“I love panel interviews!”
Said no one...ever.
Panel interviews are notorious for being even more panic-inducing than traditional interviews. Even if you excel at interviews, you’ve probably found that panel interviews still require a bit more preparation. But, there’s hope! You can survive a panel interview by keeping a few best practices in mind (and doing the usual prep beforehand).
What do I do when I find out I have a panel interview?
Congratulations! Getting an interview means you’ve made a good impression on the employer. Once you learn about your panel interview and read any instructions you receive carefully, ask these questions so you can effectively prepare:
How many people will be on the panel?
Can you please tell me a bit about the panel members?
Is the interview going to be in-person or virtual?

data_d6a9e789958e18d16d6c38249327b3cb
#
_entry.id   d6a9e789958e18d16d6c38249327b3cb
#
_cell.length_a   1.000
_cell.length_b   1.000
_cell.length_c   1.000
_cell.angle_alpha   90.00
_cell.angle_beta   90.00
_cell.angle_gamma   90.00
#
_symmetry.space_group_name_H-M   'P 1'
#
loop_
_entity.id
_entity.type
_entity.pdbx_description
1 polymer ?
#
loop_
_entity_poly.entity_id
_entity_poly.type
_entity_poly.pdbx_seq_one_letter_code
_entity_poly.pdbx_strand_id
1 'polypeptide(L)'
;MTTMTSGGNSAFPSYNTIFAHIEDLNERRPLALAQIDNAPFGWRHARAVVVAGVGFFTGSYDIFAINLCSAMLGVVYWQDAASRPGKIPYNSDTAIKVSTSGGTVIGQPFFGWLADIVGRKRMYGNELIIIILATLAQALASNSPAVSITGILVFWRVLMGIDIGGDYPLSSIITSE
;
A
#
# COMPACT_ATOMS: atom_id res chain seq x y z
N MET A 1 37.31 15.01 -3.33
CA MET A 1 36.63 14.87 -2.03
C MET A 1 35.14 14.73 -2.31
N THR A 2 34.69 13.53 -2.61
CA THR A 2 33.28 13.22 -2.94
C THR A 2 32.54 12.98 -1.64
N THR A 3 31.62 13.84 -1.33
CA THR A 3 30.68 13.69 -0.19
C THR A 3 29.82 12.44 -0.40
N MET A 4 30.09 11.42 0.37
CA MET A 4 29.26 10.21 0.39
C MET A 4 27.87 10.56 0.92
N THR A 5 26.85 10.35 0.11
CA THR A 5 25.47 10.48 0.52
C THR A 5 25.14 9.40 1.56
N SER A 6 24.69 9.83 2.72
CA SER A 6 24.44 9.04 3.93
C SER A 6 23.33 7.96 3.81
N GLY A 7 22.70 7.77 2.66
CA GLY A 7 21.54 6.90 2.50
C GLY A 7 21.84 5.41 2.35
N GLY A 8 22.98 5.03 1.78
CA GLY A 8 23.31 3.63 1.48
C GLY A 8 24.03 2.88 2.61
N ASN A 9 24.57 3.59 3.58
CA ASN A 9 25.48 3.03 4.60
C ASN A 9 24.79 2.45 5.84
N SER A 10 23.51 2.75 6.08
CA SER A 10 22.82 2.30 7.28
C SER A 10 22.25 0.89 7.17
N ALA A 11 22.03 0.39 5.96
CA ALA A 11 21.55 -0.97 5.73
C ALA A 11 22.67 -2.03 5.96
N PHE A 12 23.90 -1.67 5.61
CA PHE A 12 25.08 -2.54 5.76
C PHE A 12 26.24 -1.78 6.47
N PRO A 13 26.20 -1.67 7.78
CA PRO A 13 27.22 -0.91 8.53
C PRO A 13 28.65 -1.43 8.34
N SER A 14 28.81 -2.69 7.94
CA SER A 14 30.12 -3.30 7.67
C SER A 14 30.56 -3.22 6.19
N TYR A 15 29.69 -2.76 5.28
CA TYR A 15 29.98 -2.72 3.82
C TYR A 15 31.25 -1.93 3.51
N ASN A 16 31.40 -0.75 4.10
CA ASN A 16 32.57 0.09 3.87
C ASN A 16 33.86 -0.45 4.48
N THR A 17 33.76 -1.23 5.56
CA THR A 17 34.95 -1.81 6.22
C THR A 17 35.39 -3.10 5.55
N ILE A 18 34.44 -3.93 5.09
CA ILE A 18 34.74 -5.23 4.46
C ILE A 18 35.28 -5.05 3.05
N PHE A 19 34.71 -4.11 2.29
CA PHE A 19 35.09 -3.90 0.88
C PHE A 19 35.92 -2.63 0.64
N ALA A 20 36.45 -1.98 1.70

Will this be the only interview or will another interview follow?
Will each member of the panel have a copy of my resume?
Resolving common panel interview problems
For most job seekers, the trickiest part of mastering the panel interview is overcoming four common problems: engaging with each person, staying calm, juggling feedback from multiple people, and answering multi-part questions. As you prepare, keep these pointers handy to ace the panel interview.
The problem: You find it challenging to engage with everyone.
The solution: You may meet up to four interviewers simultaneously, so feeling nervous about engaging each of them is normal. Take your time and carry the conversation at a pace that feels natural for you.
The example: “To answer your question, Ava, I think that remote work will absolutely have an impact on the tech industry. I just recently read an article about how reskilling the workforce is going to be central for tech companies to optimize remote work and take full advantage of artificial intelligence...”
“...And, Erin, to your question, I don’t anticipate any issues with working remotely. I have worked remotely in two of my most recent roles, and maintained my productivity without any issues.”